He was homeless, with nowhere to go. He'd visited veteran's hospitals, trying to get more compensation for his disabilities. He'd tried and failed in Pinellas. But he learned of a hospital in Tampa. So he loaded his backpack with guns and other belongings, and he began to walk. Fifteen miles and eight hours later, his path crossed that of Cpl. Roberts.
The defense does not deny that Delgado was the man Roberts approached, pushing a shopping cart full of weapons, or that he is the man Roberts stunned with a Taser, as Delgado attempted to run.
The defense noted his gun showed signs of malfunction.
"We ask that you not stop in this case with just figuring out 'who,' " Assistant Public Defender Chris Watson told the jurors, "but that you listen for the 'why' and the 'how.' "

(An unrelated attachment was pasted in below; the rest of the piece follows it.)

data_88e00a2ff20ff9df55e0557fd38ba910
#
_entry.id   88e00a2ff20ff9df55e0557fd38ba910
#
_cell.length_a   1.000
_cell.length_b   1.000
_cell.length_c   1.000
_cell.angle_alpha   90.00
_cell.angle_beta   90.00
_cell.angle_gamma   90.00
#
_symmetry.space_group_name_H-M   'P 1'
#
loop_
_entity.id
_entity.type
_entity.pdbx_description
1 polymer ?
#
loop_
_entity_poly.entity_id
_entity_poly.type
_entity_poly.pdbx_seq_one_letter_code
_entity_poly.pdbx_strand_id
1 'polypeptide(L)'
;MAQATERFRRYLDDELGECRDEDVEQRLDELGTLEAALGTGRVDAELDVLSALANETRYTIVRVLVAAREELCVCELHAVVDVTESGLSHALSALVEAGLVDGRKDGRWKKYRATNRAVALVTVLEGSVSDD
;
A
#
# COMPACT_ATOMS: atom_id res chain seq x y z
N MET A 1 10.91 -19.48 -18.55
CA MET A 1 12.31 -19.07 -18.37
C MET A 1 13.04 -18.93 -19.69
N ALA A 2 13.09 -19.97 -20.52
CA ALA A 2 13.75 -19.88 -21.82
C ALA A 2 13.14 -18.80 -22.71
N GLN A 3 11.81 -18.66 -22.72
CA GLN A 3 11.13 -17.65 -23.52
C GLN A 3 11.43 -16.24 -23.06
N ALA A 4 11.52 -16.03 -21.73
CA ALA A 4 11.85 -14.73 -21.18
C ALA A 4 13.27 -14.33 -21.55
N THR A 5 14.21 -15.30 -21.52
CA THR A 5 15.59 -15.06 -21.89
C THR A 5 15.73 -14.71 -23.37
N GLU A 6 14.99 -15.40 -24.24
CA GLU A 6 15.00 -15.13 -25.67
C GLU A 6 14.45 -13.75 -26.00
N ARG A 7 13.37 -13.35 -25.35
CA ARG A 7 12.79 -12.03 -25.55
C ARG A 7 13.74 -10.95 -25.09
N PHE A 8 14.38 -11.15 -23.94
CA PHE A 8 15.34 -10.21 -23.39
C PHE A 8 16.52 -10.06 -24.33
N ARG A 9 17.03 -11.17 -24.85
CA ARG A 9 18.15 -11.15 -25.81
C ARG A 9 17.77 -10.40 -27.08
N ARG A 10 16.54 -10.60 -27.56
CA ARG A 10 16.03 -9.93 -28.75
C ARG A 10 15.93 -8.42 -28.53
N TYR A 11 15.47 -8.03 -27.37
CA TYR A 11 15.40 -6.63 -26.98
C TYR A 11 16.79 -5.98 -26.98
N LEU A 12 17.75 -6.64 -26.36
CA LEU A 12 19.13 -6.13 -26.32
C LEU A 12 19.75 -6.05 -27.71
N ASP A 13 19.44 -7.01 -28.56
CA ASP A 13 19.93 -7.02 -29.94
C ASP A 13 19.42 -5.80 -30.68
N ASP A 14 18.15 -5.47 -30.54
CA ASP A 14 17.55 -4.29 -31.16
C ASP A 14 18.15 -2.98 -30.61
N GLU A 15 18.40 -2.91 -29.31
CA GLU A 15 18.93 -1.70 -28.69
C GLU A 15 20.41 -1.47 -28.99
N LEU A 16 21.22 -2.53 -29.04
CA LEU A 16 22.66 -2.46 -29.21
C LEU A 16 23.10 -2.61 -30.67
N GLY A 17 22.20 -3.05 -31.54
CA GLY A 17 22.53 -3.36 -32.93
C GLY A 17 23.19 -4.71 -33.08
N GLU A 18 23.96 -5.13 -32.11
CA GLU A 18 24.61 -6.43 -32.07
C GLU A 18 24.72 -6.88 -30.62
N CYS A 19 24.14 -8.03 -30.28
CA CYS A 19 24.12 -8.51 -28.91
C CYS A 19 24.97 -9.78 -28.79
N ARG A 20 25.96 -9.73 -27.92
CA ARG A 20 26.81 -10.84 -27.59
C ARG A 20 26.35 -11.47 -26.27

• • •
To the prosecution, the case comes down to choices, all made by Delgado: "He chose to run. He chose to struggle, to resist with violence," Assistant State Attorney Karen Stanley told jurors.
"And when he somehow got the corporal down on the ground, he chose — he decided — to pistol-whip him," she said of Delgado. "You will see the photographs. You will see the bruises. And as the corporal was lying on the ground, helpless and unmoving, he took that .45-caliber pistol and he took the kill shot that ended the corporal's life.
"You're going to learn that he ran back to his shopping cart to retrieve yet another firearm. …He chose to point it at Sgt. Paul Mumford, who had just gotten to the scene," she said.
"He then ran."